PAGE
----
CBD clinical trial results on seizure frequency in dogs ‘encouraging’
Promising and exciting. Those are the words used by Dr. Stephanie McGrath to describe findings from a pilot study to assess the use of cannabidiol, or CBD, for dogs with epilepsy.
McGrath, a neurologist at Colorado State University’s James L. Voss Veterinary Teaching Hospital, led a small study with 16 pet dogs to assess the short-term effect of CBD on seizure frequency.
Based on her research, McGrath found that 89 percent of dogs who received CBD in the clinical trial had a reduction in the frequency of seizures. Nine dogs were treated with CBD, while seven in a control group were treated with a placebo.
The research took place from 2016 to 2017, and results are published in the June 1 issue of the Journal of the American Veterinary Medical Association.
Idiopathic epilepsy, which occurs with no known cause, affects up to 5.7% of the pet dog population worldwide, making it the most common canine neurologic condition.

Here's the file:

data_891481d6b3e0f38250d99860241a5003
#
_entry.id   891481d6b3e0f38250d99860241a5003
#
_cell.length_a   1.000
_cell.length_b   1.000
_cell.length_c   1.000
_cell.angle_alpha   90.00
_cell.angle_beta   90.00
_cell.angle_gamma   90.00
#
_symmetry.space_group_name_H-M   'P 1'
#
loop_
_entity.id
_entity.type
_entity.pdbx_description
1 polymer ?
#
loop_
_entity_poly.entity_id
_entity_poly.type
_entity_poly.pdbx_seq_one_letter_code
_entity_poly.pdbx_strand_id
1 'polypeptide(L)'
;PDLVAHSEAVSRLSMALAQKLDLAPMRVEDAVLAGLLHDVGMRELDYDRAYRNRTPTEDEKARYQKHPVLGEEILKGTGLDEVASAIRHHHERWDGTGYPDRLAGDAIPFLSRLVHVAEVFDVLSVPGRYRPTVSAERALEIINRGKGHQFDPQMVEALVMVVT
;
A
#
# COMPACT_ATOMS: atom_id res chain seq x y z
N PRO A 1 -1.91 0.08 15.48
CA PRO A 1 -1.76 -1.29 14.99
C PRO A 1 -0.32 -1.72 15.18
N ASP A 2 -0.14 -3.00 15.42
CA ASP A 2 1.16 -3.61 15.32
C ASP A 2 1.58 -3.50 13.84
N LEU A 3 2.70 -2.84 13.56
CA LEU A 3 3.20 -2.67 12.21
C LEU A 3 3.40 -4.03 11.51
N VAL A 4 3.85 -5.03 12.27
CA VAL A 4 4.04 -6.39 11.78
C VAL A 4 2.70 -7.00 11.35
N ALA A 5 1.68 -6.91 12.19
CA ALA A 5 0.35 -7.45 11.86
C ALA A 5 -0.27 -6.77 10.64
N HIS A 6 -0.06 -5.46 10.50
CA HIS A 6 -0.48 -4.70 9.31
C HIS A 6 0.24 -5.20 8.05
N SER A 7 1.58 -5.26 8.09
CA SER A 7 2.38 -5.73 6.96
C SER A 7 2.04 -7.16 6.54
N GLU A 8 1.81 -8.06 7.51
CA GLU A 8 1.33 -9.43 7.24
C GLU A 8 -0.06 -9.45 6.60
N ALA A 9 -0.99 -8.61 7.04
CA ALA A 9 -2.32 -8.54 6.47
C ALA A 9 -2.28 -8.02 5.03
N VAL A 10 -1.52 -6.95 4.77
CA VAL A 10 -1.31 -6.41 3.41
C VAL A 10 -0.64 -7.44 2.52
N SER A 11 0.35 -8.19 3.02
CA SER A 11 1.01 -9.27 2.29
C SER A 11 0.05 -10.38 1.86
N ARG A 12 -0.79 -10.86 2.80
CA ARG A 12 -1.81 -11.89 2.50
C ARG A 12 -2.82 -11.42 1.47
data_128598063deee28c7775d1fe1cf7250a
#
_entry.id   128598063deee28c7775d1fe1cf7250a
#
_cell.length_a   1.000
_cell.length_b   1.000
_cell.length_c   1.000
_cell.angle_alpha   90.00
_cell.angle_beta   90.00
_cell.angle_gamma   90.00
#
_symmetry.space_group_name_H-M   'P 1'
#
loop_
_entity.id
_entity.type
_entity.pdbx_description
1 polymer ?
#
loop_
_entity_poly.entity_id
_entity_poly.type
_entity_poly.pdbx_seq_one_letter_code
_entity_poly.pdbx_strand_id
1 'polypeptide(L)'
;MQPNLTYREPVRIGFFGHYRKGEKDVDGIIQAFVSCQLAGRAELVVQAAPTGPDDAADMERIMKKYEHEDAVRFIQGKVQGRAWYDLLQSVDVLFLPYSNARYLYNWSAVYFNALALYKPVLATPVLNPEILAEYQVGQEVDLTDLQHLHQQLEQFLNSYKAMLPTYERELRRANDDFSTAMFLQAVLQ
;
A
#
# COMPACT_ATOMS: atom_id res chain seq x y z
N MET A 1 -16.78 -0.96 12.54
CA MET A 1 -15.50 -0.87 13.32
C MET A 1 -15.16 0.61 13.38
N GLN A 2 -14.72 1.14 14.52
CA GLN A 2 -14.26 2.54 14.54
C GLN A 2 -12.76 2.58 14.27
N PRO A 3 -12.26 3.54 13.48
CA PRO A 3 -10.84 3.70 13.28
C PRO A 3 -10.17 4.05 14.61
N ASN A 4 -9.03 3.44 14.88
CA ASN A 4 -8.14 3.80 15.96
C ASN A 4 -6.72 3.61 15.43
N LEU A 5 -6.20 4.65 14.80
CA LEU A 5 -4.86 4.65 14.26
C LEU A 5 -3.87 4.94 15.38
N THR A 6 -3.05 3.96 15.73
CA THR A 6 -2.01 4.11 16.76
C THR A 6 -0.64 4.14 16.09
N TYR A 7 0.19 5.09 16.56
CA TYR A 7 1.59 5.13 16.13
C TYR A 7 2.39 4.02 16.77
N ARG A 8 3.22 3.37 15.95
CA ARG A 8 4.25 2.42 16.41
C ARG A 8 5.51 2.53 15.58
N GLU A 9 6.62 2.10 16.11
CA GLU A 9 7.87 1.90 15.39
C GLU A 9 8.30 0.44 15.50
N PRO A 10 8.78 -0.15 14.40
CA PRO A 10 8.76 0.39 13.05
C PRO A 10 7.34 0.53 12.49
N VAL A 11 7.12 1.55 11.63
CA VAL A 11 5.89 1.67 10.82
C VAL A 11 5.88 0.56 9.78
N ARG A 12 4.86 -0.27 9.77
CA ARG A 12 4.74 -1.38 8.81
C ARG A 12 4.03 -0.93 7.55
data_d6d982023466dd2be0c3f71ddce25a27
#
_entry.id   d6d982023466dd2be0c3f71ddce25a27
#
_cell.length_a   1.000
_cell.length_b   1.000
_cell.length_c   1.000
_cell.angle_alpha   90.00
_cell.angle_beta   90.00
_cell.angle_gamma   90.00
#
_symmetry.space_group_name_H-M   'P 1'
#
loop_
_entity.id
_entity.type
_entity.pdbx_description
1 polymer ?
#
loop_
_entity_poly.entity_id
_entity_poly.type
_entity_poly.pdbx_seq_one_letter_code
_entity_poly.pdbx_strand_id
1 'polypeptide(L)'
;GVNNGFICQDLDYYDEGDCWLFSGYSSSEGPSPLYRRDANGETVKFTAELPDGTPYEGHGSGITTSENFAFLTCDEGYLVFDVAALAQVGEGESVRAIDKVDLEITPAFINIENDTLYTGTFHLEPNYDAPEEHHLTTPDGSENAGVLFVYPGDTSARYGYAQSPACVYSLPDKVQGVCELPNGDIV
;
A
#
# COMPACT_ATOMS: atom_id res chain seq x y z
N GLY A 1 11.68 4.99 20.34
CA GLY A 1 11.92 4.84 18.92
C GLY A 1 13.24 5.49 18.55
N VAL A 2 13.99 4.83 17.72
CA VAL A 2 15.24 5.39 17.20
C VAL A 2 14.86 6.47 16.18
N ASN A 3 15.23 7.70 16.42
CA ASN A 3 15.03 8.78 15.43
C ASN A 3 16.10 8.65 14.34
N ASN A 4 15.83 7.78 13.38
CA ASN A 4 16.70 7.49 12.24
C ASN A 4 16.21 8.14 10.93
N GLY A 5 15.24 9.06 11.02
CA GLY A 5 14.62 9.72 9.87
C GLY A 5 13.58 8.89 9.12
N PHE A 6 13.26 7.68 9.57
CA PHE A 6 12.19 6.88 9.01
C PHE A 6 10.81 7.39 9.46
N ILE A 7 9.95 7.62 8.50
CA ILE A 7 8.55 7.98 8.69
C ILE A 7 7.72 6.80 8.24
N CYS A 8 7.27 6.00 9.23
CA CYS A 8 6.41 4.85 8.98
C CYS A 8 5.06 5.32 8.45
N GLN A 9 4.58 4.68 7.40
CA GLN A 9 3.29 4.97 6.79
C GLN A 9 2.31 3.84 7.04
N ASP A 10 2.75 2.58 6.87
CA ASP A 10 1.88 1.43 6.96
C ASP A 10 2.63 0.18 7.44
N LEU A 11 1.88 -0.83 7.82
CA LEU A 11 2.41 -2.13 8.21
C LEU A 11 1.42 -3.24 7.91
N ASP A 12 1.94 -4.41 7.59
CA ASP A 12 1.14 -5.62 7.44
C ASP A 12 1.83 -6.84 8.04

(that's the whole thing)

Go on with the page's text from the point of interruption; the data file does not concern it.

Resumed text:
Dogs enrolled in the clinical trial were randomly assigned to the treatment or placebo group. Those in the treatment group received CBD oil for 12 weeks. All of the dogs were required to stay on standard anticonvulsant drugs, including phenobarbital and potassium bromide. The dogs’ owners and CSU medical staff did not know if the animal received CBD or a placebo until the study was complete.
The CBD product used in the study was derived from a hemp plant, which has 0.3 percent or less of the psychoactive component of cannabis, THC. The compound is not considered marijuana and can be used for research purposes based on the 2014 United States Department of Agriculture Farm Bill.
Findings highlight effect of CBD oil on seizure reduction